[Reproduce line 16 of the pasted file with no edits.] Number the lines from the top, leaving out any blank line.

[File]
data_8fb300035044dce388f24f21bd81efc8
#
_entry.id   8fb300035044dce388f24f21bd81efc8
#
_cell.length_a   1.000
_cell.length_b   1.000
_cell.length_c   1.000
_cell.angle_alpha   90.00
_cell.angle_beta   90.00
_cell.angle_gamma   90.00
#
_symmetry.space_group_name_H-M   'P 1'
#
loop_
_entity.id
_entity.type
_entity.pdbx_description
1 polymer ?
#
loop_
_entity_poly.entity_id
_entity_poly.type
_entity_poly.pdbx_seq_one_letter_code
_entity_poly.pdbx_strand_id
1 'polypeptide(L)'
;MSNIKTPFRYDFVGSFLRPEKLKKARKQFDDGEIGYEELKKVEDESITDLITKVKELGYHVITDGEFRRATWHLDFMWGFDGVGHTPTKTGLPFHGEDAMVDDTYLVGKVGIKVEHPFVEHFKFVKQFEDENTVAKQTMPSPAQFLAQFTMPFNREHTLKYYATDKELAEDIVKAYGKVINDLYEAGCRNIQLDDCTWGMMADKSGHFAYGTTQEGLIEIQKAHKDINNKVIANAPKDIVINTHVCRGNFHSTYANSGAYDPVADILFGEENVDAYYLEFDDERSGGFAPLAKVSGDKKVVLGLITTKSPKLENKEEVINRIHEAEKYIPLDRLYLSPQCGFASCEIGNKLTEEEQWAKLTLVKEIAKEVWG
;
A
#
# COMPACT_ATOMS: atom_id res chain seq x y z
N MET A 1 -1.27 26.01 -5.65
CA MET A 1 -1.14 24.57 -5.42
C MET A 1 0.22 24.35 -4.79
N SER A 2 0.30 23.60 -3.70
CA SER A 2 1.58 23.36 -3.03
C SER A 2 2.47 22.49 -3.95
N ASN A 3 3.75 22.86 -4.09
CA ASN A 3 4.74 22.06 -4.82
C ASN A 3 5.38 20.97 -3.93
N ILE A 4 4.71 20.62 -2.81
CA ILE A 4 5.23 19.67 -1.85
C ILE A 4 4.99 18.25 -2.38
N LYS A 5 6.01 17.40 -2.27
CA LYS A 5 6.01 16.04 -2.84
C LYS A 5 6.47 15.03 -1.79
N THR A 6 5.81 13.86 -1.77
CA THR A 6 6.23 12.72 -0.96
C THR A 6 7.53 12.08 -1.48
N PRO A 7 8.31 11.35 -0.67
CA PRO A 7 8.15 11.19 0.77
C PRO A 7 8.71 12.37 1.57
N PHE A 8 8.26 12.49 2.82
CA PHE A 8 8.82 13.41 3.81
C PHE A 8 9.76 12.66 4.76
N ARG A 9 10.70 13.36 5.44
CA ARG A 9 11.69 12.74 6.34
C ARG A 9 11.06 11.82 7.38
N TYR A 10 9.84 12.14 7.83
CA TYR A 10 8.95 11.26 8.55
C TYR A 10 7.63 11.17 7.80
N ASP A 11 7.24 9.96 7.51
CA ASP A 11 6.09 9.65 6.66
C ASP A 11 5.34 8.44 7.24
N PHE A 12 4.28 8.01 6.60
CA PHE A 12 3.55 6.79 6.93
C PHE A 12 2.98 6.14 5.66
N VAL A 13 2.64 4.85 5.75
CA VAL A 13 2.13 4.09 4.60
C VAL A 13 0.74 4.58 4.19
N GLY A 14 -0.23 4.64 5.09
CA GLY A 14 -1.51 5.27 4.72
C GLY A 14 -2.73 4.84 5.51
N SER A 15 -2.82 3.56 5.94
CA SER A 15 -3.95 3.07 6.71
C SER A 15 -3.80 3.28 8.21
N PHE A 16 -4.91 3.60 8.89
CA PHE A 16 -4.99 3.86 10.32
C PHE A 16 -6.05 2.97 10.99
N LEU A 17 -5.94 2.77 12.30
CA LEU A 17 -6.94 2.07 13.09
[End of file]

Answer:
_entity.type